Now, the aerobar. I’ve gotten some questions about this. When Diamondback first came out with the Andean, it was in large part a partnership with HED. The bike used HED’s Cobra clip-ons which, tho no longer in production to my knowledge, were a real favorite with road racers who’re using an aerobar on a road bike. This bar had flip-up pads, spring-loaded, so when you were riding out of the saddle the armrests didn’t bite you in the knees, and when riding with the hands on the tops you didn’t have armrests in the way. Of course we’re talking about time trial or prologue stages here, where aerobars are legal.

Diamondback found that the HED Cobras were too high quality to be used as an original equipment bar. Cost too much. So, they made a bar of their own, based on the Cobra design. That’s what this bar is. If a bar is good for road racers, it’s going to be good for gravel racers, because road and gravel offer pretty much the same use, same fit and clearance issues. Now, for sure, I couldn’t just leave it here. I had to do some tinkering. The extensions are just straight ski bends. I cut off most of the ski bend part, then I took an old ski bend extension from another bar, and cut the end off so that I just has a length of extension with the ski bend in the middle.

I took a set of old Dura Ace bar-end shifters, I drilled out the part that holds the shifter proper, because I really only needed the wedge mechanism. I bolted the ski bend to the end of each extension.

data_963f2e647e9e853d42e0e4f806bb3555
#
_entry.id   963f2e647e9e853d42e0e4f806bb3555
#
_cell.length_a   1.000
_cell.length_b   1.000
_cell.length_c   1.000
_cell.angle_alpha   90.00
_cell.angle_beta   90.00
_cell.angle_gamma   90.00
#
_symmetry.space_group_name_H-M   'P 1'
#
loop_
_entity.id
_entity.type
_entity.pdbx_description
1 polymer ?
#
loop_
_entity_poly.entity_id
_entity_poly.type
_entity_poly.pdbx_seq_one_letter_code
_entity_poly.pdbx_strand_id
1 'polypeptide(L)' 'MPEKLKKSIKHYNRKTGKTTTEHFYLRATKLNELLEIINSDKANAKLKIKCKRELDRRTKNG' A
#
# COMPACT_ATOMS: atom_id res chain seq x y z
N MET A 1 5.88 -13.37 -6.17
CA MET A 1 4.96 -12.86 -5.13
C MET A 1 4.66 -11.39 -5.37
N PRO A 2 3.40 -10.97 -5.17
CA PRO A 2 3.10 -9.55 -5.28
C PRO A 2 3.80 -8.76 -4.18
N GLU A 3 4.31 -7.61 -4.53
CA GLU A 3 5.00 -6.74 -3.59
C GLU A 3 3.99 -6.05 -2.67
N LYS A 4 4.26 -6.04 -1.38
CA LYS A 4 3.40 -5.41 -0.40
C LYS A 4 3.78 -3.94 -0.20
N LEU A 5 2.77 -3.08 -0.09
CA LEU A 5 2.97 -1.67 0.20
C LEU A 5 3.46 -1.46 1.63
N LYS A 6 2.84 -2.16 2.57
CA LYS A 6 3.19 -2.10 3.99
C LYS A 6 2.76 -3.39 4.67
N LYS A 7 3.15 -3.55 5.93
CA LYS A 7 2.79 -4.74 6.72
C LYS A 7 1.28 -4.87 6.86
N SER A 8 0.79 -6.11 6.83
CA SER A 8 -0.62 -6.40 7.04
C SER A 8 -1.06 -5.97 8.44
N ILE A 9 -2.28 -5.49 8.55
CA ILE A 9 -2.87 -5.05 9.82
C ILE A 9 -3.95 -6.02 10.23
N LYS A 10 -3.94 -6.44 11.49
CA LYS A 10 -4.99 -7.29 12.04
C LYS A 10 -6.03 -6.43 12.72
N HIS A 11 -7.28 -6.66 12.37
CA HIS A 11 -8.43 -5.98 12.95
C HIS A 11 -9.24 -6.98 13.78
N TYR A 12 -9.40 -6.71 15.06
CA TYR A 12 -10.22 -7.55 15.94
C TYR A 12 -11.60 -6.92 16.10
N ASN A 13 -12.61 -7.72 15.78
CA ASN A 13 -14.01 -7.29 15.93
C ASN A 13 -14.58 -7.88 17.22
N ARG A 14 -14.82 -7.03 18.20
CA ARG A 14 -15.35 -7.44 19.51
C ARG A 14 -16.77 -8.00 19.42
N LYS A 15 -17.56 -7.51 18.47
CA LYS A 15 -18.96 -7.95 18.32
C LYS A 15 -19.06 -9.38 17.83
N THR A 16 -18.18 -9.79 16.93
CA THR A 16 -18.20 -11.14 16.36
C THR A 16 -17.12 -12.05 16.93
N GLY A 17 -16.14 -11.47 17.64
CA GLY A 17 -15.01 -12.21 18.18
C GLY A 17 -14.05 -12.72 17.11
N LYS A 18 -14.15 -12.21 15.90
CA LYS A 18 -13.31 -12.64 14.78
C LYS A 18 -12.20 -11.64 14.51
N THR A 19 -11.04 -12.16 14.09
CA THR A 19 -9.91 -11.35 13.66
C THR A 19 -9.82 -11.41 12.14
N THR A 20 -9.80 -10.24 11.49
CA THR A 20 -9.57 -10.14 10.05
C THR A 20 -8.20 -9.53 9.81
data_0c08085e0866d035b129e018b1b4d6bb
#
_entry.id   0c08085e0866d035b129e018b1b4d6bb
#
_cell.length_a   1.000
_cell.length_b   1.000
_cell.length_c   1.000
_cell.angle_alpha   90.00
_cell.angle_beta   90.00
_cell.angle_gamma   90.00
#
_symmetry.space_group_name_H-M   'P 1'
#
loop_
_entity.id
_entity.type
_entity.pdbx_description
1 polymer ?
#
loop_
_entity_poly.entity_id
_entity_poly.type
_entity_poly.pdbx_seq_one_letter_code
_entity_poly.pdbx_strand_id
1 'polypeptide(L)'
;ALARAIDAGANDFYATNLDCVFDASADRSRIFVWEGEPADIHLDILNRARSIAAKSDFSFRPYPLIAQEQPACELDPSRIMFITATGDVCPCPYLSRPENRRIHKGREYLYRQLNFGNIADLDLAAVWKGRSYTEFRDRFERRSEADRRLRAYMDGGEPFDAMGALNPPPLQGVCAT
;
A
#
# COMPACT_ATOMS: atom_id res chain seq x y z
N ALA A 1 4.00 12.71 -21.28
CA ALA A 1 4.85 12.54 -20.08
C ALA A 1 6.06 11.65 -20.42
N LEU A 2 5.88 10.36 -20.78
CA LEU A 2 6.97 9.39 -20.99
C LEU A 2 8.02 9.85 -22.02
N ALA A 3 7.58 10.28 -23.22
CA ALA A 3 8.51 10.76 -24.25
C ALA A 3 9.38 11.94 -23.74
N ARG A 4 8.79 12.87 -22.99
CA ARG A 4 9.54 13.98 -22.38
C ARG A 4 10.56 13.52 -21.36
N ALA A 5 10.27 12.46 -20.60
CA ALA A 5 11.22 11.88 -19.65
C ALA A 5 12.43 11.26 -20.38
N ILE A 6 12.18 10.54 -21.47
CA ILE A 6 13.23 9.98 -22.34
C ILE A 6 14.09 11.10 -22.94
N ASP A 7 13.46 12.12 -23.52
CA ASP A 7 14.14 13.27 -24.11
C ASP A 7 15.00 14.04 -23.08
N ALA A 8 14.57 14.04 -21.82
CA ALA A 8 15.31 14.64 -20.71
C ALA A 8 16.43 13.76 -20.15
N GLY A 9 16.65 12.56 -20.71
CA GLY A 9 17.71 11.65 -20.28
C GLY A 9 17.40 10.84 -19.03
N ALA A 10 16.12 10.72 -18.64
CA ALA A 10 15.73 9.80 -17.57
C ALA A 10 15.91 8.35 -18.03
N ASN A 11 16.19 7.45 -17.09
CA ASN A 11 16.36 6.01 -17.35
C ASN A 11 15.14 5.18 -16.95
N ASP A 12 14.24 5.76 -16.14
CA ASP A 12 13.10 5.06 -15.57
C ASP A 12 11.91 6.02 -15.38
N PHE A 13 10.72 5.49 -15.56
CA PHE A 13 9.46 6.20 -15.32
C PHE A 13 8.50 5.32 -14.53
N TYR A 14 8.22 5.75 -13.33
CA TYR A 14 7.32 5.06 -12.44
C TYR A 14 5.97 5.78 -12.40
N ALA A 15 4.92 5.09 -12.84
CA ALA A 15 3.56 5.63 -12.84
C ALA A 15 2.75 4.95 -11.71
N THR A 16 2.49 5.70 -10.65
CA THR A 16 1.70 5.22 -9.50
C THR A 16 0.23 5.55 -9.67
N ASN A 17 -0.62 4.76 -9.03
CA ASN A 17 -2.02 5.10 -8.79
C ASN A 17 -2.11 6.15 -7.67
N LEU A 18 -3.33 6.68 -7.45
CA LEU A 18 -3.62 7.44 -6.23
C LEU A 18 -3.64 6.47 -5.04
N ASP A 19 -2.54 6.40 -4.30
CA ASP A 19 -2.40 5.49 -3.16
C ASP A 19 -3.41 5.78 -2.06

I fear I must have committed some sins with the extension end, but this is what I wanted. I’m still playing around with it, but it’s pretty close. I may come back in a future installment with something different, that is, with a different extension end.

Beyond that, I find the pads position quite narrow. It’s fine for road racers because if you’ve ever made a study of Pro Tour time trial bikes, they are unique in the narrowness of the armrests. But I’m bikepacking, and if I do go 30mph it’s not on the flats, like these time trial specialists. I don’t need the armrests that narrow. I may experiment with an adapter that moves the pads out, but, when I do so will the cradle system handle that cantilever? I don’t know. Better that I try it and report back, rather than you try it and we read about you in our Forum.